All stats courtesy of basketball-reference.

CJ Miles was the Pacers best floor spacer, while Lavoy Allen was a space eater

We continue our 2016-2017 player reviews with CJ Miles and Lavoy Allen. If you’ve missed any of the previous reviews, you can find them here.

CJ Miles

Season per-game statistics: 10.7 points, 3.0 rebounds, 0.6 assists

Contract: Miles has a player option for 2017-18 that he will reportedly opt out of to become a free agent. He was making roughly $4.5 million and his next contract will be much more lucrative. Perhaps more than the Pacers can afford this offseason. In July 2014, the Pacers signed CJ to a 4-year deal after he played two seasons in Cleveland. This was his 12th year in the league after making the jump from high school.

The Good: Before the season started, Miles read a scouting report on himself that he’s only a shooter and made it a point to drive more and improve his weaknesses according to that report. But even with that emphasis, CJ still shot a career high from three (41.3%) and the Free-Throw line (90.3%). He was a valuable asset for the Pacers this season at the wing position be it off the bench or in the starting lineup as his numbers were nearly identical either way. When he did start however, he completed one of the best 5-man lineups in the league that outscored opponents by 7.7 points per 100 possessions.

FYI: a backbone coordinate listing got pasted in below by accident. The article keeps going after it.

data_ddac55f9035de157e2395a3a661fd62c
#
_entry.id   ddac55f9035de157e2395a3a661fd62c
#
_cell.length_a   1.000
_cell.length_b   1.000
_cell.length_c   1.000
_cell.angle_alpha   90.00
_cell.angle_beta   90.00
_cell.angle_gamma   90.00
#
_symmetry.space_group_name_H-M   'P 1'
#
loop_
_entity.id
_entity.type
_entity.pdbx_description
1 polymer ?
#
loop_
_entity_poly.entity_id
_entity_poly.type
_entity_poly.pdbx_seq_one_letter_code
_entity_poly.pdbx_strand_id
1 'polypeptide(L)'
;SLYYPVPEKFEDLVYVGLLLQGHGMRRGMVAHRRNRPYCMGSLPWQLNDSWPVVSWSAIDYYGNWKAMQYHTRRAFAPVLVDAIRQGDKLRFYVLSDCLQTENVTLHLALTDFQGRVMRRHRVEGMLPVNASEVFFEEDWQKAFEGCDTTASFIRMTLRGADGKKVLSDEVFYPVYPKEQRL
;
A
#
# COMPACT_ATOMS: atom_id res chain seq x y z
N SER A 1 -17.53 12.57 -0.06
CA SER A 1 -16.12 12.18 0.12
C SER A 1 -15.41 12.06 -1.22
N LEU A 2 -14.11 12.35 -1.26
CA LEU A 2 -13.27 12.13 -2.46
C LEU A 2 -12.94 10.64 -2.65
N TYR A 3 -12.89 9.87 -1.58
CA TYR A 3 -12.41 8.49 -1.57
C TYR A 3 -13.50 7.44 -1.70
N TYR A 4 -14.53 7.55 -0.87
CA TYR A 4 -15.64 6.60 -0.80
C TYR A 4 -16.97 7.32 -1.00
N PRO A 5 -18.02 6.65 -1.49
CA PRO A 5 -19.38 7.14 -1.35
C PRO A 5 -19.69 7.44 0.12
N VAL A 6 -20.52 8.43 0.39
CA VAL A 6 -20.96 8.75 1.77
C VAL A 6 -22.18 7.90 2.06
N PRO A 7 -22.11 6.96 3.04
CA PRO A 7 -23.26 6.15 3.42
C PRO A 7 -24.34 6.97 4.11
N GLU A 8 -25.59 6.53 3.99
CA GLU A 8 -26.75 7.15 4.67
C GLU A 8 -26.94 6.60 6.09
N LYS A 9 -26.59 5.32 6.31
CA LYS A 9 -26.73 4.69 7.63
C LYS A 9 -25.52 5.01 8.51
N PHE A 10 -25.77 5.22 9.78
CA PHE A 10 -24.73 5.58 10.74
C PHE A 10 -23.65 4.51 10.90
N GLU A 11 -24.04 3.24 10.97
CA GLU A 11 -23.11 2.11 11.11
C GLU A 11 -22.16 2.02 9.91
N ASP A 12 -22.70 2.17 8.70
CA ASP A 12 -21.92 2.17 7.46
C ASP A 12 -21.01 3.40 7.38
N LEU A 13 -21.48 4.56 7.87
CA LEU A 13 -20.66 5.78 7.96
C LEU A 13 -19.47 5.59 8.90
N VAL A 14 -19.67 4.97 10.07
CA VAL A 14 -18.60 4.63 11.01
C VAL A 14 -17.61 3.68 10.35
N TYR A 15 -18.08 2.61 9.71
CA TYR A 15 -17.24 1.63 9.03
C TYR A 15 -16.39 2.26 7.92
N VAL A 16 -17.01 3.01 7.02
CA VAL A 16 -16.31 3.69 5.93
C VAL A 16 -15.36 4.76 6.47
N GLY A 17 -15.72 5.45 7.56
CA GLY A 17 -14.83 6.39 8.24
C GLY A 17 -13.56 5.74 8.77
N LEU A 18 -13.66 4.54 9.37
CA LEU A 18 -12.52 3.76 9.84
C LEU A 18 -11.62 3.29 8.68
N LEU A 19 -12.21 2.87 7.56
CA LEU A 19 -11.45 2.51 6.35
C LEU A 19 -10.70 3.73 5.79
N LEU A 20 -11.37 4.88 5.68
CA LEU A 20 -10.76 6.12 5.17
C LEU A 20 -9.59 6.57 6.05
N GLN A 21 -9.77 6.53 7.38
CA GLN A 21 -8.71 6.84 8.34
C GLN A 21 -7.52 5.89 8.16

This season did not have a repeat of last year’s problem of Miles guarding the power forward and getting beat up physically as he played in all but six games this season. But most importantly, outside Paul George, CJ was the player you wanted taking the three point shot and he lead the team in percentage this season.

Here is an example of what having a true threat from three does for your team.

The Bad: There’s not a ton of bad from CJ this season. He gave you what you expected and then some. Timely 3-point shooting that sometimes can come and go, but most of the time you could count on him to knock it down this season with that career high percentage. (Not counting that playoff Game 1….) Only major negative is that he most likely will move onto a new team next year. The Pacers will miss his shooting if they are unable to find a way to keep him. Other negatives have been issues his entire career but were mostly minimized this season: injuries weren’t an issue and his streakiness wasn’t nearly as pronounced as in the past. While his defense isn’t superb, he has shown the ability in the past to be a solid scheme defender.